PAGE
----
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Not all pop-up windows are evil spam, some of them remain genuinely useful. Here’s how to get Safari on macOS Monterey to show you the ones you actually want, while still shielding you from all of the rest.
It is still the case that there are websites that use pop-up windows like it was the early 2000s and we hadn’t really heard of spam. Safari on macOS Monterey will protect you from them, and protect you so well that you almost certainly don’t even notice.
But take for example, a site such as the social media scheduling one, Buffer.com. You can use Buffer to write a tweet when it suits you, but have it be posted when it will suit your audience.
Except you can’t do that until you tell Buffer what your Twitter account is, and allow it access. And at time of writing, you can’t tell Buffer any of this because it asks via a pop-up window.
It is remarkably frustrating when this happens on any site because, it appears, you can’t know what’s wrong. All you see is that something isn’t working, and in the hope that you’ve just missed clicking on the right button, you keep clicking away.
Not surprisingly, Safari does not inform the site that it has blocked the popup. But that means there’s no way for the site to know that it hasn’t appeared.
There is, though, a way for you to determine what’s going on — and take steps to work around the problem.
Check your Apple Watch and confirm that it’s not 2007. Then click on the button or link you’re trying to use, and look at the Safari address bar.
You may have to be very quick, though. You’re also likely to have to click and look more than once as not only does it appear very briefly, sometimes Safari doesn’t seem to show it at all.
But what you will see at some point is the site’s address replaced with a short message. “Pop-up Window Blocked,” it will say for a few moments.
When you see that, you know what’s happened. And since it happens because you just clicked on a button you wanted to, the odds are that it’s a pop-up that you want.
That is far from certain. But there’s also no other way to find out than to enable pop up windows on this site and see what happens.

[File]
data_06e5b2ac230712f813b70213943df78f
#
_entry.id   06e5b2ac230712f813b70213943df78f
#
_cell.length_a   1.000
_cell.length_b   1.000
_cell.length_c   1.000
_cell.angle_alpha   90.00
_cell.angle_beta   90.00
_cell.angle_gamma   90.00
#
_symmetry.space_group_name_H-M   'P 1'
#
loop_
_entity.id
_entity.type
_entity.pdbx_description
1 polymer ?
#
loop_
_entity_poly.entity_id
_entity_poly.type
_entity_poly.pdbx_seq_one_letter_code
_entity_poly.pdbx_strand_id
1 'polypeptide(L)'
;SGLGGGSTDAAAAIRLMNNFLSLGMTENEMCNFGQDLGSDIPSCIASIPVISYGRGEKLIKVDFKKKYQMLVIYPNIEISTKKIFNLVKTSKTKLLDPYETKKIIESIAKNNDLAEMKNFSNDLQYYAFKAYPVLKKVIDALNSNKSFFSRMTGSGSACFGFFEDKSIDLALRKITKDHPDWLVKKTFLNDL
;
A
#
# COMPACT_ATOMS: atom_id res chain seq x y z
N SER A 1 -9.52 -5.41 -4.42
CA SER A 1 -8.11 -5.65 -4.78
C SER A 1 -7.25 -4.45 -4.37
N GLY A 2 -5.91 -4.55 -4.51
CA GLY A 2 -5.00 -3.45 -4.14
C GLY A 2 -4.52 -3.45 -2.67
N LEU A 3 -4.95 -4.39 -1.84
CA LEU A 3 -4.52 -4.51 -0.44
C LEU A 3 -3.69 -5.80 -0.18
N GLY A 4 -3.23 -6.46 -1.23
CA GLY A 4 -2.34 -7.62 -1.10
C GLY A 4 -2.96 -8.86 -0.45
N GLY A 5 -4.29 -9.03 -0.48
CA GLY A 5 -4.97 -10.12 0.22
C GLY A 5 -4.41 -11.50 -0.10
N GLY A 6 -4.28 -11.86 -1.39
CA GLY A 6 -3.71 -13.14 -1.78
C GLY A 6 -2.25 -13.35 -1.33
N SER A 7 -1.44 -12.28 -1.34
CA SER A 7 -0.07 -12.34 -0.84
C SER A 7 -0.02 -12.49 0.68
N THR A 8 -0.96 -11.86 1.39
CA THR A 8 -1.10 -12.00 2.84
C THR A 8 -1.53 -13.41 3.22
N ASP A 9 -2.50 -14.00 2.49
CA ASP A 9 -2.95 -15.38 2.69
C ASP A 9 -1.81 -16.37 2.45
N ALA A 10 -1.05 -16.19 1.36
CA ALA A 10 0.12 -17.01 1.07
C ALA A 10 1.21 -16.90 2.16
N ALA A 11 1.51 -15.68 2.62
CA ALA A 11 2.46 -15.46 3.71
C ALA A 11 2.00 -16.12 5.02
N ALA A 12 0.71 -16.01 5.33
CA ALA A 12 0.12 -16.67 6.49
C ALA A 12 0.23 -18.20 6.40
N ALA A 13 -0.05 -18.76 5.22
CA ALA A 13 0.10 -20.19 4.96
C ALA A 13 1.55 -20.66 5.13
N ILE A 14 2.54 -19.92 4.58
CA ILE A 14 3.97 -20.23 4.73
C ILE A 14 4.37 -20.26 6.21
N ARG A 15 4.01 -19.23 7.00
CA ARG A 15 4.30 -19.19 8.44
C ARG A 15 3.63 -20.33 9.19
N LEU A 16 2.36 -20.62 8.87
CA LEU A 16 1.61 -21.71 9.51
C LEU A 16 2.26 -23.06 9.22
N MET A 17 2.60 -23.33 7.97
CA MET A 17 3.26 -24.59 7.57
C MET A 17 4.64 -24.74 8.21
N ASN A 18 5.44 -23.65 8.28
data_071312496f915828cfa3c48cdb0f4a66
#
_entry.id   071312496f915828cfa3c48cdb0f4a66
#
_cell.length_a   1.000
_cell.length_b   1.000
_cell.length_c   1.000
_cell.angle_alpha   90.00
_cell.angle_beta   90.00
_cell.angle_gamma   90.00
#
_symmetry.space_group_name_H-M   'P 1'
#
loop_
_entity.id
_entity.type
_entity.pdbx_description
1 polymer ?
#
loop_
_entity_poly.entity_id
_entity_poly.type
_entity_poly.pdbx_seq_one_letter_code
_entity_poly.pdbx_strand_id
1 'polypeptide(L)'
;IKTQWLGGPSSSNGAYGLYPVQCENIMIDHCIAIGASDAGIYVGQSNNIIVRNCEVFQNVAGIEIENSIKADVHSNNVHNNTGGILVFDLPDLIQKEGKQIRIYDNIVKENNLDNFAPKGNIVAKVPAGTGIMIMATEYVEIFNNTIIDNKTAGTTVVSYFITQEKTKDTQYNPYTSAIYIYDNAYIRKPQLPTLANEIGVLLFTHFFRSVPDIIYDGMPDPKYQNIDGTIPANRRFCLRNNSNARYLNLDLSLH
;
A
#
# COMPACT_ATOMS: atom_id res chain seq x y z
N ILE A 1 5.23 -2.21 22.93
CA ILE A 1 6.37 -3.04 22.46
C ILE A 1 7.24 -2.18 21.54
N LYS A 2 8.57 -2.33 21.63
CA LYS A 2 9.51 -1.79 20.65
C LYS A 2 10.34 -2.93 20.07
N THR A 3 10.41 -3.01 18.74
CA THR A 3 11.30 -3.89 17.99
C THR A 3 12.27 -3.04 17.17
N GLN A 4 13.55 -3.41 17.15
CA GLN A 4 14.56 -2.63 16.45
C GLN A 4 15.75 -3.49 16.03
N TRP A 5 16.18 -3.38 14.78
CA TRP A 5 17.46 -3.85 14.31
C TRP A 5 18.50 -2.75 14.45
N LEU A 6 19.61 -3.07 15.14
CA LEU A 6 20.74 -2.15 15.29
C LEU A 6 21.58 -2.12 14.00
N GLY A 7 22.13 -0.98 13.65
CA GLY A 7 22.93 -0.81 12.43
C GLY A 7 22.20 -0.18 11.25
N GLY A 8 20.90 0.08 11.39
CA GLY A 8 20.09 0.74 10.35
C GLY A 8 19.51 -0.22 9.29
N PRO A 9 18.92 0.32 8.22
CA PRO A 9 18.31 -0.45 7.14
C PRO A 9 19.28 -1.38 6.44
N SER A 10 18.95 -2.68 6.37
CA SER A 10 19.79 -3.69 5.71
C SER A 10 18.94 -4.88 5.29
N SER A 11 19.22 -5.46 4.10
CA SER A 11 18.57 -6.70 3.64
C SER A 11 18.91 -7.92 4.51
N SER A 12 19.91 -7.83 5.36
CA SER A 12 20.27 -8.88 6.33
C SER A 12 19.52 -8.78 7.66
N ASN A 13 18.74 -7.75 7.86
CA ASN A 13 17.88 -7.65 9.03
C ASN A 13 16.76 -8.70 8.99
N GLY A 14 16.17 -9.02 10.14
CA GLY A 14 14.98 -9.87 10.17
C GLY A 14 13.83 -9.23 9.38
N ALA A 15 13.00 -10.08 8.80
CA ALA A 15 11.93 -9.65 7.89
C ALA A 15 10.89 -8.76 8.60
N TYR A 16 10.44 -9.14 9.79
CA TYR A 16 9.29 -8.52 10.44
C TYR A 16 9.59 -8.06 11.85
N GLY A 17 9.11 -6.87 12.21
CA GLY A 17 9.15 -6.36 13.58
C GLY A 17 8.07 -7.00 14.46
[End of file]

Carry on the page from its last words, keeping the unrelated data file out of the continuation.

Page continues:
When you click to open what turns out to be a pop-up, it is possible to get a different message. Apple doesn’t detail this anywhere, but instead of telling you the window is blocked, Safari may show a message saying, “Show blocked pop-up windows.”
Again, it’s there and gone in a flash, but it implies you can click on that message to open up the pop-up this one time. If so, it’s possible it depends on how the site is coded because doesn’t appear to work reliably.
With Buffer’s site, for instance, catching the message in time to click it, apparently didn’t do anything. But then a few moments later, a pop-up window appeared. So it could just be that it’s down to the site what it chooses to show you in response to your clicking “Show blocked pop-up windows.”
Unfortunately, that can mean that if a site has not done this correctly, you do get a pop-up window — and it is completely blank. Sometimes when you go to close that, you find a second identical, and identically blank, pop-up right behind it.
It’s enough to remind you how irritating pop-ups were. But needs must, so if you have to see one and you have to see what it says, you need to change Safari’s settings.
- From the Safari menu, choose Preferences
- Click on Websites
- Scroll down the General list at left
- Click on Pop-up windows
- From the list on the right, look for the site you want
- Click on Block and Notify, then choose Allow
So you are making an exception for this particular site. You would think that this would be an option under the Safari menu’s Settings for this website… but it isn’t.
It’s also a bit of a broad, sweeping setting, in both good and bad ways. The bad is that this is it, you’ve now enabled pop-ups on the site and there’s no way to block just some of them. It’s all or none.
On the good side, there is an option to make your choice apply to sites that you get to from this one. If you decide you love pop-up windows now and always want them, or at least if you’re resigned to how the makers of this particular site use them everywhere, you can tell Safari that.
By default, a site is marked as Block and Notify. If you click through to another site, Safari regards that as you starting over again and it won’t presume you want to allow pop-ups on it.
Unless before you leave the Preferences, Pop-up Window dialog, you tell it that you do. At bottom right there is an option headed When visiting other sites.
It too has options that default to Block and Notify, but also contain Block, and Allow.
Changing it back
Just because you can do something, it doesn’t mean that you will want to. If you allow a pop-up and then go to a site that misuses the feature, you can come back to Preferences and revert its setting to Block and Notify.
For all that it’s not obvious how a site-specific setting wouldn’t be in the site-specific settings part of Safari, there anecdotal evidence to say there might be a bug here.
It’s not reliably reproducible, but having chosen Block, AppleInsider testing did once or twice find that pop-ups were allowed. It varied depending on whether pop-ups had previously been allowed and were now being blocked, but it also wasn’t consistent.
So on the one hand, if you find you make the change to allow pop-ups and nothing happens, go through the steps again.
And if you’ve blocked something that gets through anyway, again go back through the steps to repeat them.
Little of this is ideal, but let Safari allow pop-up windows for a while, and you’ll come to appreciate just how much its blocking is helping you every day.